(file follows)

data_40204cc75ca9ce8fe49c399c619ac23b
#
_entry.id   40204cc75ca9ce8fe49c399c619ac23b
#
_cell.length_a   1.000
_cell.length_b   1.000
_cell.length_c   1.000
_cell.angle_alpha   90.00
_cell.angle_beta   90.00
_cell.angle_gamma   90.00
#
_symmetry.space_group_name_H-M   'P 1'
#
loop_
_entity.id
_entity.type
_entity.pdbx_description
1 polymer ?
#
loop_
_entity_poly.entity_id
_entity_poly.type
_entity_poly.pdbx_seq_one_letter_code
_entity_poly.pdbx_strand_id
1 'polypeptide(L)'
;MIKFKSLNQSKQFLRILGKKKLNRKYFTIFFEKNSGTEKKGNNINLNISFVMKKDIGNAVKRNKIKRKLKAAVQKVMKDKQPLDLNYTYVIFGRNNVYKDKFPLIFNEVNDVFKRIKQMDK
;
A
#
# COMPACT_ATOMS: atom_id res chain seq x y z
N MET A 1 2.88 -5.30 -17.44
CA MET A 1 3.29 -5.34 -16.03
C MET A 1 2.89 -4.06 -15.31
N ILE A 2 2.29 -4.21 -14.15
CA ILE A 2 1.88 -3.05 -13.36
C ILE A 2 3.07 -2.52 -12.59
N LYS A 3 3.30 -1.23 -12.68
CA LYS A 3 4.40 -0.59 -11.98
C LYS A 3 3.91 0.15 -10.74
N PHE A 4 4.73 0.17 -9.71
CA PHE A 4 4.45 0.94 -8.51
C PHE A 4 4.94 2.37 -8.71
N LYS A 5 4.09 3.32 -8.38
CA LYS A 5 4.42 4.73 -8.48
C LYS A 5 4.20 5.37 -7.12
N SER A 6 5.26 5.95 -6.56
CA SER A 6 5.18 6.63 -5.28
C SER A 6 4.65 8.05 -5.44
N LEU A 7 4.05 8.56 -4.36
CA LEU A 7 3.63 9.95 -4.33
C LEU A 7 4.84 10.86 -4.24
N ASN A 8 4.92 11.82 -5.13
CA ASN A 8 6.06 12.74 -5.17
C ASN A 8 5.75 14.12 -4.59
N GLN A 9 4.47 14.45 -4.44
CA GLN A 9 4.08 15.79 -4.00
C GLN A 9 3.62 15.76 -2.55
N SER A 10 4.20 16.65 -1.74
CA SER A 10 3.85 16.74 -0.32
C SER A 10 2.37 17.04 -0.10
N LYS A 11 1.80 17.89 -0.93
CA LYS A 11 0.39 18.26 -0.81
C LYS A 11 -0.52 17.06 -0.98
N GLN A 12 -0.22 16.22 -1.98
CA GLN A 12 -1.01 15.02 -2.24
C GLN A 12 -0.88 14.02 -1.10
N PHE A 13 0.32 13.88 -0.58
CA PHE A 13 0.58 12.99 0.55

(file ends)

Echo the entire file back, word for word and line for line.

data_40204cc75ca9ce8fe49c399c619ac23b
#
_entry.id   40204cc75ca9ce8fe49c399c619ac23b
#
_cell.length_a   1.000
_cell.length_b   1.000
_cell.length_c   1.000
_cell.angle_alpha   90.00
_cell.angle_beta   90.00
_cell.angle_gamma   90.00
#
_symmetry.space_group_name_H-M   'P 1'
#
loop_
_entity.id
_entity.type
_entity.pdbx_description
1 polymer ?
#
loop_
_entity_poly.entity_id
_entity_poly.type
_entity_poly.pdbx_seq_one_letter_code
_entity_poly.pdbx_strand_id
1 'polypeptide(L)'
;MIKFKSLNQSKQFLRILGKKKLNRKYFTIFFEKNSGTEKKGNNINLNISFVMKKDIGNAVKRNKIKRKLKAAVQKVMKDKQPLDLNYTYVIFGRNNVYKDKFPLIFNEVNDVFKRIKQMDK
;
A
#
# COMPACT_ATOMS: atom_id res chain seq x y z
N MET A 1 2.88 -5.30 -17.44
CA MET A 1 3.29 -5.34 -16.03
C MET A 1 2.89 -4.06 -15.31
N ILE A 2 2.29 -4.21 -14.15
CA ILE A 2 1.88 -3.05 -13.36
C ILE A 2 3.07 -2.52 -12.59
N LYS A 3 3.30 -1.23 -12.68
CA LYS A 3 4.40 -0.59 -11.98
C LYS A 3 3.91 0.15 -10.74
N PHE A 4 4.73 0.17 -9.71
CA PHE A 4 4.45 0.94 -8.51
C PHE A 4 4.94 2.37 -8.71
N LYS A 5 4.09 3.32 -8.38
CA LYS A 5 4.42 4.73 -8.48
C LYS A 5 4.20 5.37 -7.12
N SER A 6 5.26 5.95 -6.56
CA SER A 6 5.18 6.63 -5.28
C SER A 6 4.65 8.05 -5.44
N LEU A 7 4.05 8.56 -4.36
CA LEU A 7 3.63 9.95 -4.33
C LEU A 7 4.84 10.86 -4.24
N ASN A 8 4.92 11.82 -5.13
CA ASN A 8 6.06 12.74 -5.17
C ASN A 8 5.75 14.12 -4.59
N GLN A 9 4.47 14.45 -4.44
CA GLN A 9 4.08 15.79 -4.00
C GLN A 9 3.62 15.76 -2.55
N SER A 10 4.20 16.65 -1.74
CA SER A 10 3.85 16.74 -0.32
C SER A 10 2.37 17.04 -0.10
N LYS A 11 1.80 17.89 -0.93
CA LYS A 11 0.39 18.26 -0.81
C LYS A 11 -0.52 17.06 -0.98
N GLN A 12 -0.22 16.22 -1.98
CA GLN A 12 -1.01 15.02 -2.24
C GLN A 12 -0.88 14.02 -1.10
N PHE A 13 0.32 13.88 -0.58
CA PHE A 13 0.58 12.99 0.55